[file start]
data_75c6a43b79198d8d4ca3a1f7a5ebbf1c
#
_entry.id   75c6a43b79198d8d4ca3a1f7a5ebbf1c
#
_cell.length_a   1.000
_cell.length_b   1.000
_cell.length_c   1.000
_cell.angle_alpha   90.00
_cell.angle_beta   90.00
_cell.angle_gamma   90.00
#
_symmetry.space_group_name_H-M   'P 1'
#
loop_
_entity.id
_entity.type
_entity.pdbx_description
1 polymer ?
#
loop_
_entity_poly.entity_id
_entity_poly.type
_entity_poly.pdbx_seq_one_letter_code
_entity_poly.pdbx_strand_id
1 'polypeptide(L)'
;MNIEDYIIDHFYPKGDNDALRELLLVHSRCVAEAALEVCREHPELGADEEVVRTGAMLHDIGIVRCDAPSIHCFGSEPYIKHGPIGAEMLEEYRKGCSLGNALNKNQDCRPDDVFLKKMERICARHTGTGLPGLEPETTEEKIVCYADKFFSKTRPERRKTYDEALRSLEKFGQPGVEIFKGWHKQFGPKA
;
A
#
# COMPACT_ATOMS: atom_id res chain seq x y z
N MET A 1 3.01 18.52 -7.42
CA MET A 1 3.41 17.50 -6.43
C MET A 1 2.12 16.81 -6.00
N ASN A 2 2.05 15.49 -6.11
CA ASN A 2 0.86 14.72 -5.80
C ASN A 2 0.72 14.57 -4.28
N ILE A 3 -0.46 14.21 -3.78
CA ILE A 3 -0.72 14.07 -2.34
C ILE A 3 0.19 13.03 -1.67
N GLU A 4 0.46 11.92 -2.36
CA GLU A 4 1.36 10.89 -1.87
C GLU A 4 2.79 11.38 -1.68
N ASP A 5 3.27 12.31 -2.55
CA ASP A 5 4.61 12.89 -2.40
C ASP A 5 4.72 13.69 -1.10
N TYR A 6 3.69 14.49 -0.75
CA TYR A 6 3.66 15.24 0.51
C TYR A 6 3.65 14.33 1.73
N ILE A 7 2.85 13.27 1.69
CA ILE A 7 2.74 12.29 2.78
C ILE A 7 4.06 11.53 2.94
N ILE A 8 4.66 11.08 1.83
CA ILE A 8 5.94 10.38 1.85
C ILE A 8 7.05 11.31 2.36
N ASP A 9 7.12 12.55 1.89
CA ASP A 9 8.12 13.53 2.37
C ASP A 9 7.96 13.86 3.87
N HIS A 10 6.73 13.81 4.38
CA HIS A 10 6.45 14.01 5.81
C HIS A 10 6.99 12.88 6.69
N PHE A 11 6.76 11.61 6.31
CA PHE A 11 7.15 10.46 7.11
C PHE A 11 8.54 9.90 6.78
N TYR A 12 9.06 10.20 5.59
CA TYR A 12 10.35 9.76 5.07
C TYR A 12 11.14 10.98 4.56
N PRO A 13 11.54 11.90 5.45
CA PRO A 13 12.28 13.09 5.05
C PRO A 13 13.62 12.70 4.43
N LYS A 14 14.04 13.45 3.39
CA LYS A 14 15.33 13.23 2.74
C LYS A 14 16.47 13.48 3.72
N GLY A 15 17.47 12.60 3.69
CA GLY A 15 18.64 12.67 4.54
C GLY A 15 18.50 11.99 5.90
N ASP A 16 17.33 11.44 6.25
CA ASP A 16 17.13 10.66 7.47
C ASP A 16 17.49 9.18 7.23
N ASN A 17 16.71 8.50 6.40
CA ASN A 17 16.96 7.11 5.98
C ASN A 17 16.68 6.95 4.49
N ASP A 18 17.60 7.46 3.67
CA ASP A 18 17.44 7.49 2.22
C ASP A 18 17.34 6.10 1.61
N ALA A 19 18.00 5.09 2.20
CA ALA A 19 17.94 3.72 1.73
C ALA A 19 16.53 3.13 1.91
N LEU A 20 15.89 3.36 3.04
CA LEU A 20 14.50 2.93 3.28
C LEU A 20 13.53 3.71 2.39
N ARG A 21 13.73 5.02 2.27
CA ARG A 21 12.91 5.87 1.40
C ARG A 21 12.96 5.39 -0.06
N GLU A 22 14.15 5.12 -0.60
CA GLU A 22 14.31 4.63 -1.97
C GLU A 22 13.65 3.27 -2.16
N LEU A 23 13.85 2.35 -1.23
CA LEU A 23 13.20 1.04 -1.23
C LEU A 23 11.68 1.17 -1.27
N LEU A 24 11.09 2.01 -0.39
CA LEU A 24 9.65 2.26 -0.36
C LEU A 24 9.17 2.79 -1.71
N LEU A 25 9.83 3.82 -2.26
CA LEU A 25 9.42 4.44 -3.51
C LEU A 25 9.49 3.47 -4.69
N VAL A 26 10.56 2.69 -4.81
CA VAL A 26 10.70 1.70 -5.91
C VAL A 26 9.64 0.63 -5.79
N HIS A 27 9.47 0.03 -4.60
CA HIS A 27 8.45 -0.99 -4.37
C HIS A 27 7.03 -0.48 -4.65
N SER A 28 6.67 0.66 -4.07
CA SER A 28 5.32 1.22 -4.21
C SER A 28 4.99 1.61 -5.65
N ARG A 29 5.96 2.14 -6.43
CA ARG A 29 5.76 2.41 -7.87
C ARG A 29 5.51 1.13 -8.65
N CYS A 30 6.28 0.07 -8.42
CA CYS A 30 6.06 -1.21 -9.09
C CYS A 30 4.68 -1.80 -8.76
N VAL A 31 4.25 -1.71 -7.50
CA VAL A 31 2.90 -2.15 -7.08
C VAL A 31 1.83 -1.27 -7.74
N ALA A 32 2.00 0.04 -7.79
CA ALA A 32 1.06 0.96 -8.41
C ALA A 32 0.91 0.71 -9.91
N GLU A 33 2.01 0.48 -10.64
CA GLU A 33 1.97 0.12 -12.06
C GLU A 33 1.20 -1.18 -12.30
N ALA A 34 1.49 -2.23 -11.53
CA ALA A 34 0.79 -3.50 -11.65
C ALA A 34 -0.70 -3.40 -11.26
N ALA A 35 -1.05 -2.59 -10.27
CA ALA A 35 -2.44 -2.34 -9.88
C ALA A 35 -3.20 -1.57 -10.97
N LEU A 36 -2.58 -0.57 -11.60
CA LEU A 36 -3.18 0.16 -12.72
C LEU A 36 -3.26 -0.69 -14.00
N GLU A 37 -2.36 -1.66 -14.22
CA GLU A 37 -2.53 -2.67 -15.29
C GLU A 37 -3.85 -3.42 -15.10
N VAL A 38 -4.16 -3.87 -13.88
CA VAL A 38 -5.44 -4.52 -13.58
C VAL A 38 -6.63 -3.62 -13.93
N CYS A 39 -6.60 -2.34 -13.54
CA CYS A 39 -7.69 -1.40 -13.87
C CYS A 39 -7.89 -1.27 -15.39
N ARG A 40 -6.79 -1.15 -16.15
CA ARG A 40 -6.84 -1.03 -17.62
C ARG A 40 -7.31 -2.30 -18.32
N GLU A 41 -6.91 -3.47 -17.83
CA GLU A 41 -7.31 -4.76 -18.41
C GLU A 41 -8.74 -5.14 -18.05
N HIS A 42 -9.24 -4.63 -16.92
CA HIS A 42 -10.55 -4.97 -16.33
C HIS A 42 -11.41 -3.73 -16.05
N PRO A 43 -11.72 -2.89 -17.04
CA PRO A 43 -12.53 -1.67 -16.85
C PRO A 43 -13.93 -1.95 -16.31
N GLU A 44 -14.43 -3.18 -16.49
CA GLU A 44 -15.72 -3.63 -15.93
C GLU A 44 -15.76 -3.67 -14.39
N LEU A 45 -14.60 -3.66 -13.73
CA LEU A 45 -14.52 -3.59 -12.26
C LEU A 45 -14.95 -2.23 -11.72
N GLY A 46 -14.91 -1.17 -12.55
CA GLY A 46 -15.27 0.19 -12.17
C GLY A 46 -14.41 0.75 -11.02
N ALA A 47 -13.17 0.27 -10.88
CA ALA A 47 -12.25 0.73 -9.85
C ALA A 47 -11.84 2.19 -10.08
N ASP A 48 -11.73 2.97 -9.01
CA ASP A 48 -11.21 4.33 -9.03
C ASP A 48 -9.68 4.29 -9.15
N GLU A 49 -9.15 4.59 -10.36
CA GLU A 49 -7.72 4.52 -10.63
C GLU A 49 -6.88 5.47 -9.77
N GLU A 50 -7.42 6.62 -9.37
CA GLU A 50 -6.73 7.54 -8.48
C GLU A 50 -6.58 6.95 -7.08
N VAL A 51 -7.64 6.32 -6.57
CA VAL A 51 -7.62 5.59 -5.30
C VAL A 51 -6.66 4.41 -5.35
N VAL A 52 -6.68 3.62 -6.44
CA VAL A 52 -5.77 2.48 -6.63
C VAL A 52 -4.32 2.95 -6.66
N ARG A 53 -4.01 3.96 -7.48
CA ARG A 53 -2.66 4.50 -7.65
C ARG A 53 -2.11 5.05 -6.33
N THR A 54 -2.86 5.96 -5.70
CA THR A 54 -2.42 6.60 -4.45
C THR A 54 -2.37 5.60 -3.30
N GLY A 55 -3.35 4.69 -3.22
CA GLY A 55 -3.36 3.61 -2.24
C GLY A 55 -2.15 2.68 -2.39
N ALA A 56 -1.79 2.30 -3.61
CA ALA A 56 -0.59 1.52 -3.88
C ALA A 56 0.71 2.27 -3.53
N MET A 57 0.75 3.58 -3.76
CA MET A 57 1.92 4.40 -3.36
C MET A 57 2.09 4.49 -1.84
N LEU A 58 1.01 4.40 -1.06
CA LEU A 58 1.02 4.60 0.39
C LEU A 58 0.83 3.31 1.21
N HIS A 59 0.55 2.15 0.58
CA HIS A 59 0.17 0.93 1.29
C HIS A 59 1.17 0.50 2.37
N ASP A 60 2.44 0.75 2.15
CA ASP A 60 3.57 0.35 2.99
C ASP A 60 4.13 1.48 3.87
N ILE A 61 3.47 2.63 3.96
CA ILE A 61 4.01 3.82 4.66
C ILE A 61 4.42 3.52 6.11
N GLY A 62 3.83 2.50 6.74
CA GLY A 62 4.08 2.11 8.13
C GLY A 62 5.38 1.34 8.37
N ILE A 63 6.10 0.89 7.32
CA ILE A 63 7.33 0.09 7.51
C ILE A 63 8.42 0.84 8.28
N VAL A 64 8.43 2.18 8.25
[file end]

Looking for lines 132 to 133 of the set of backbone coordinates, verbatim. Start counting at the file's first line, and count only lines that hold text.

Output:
C ALA A 34 -0.70 -3.40 -11.26
N ALA A 35 -1.05 -2.59 -10.27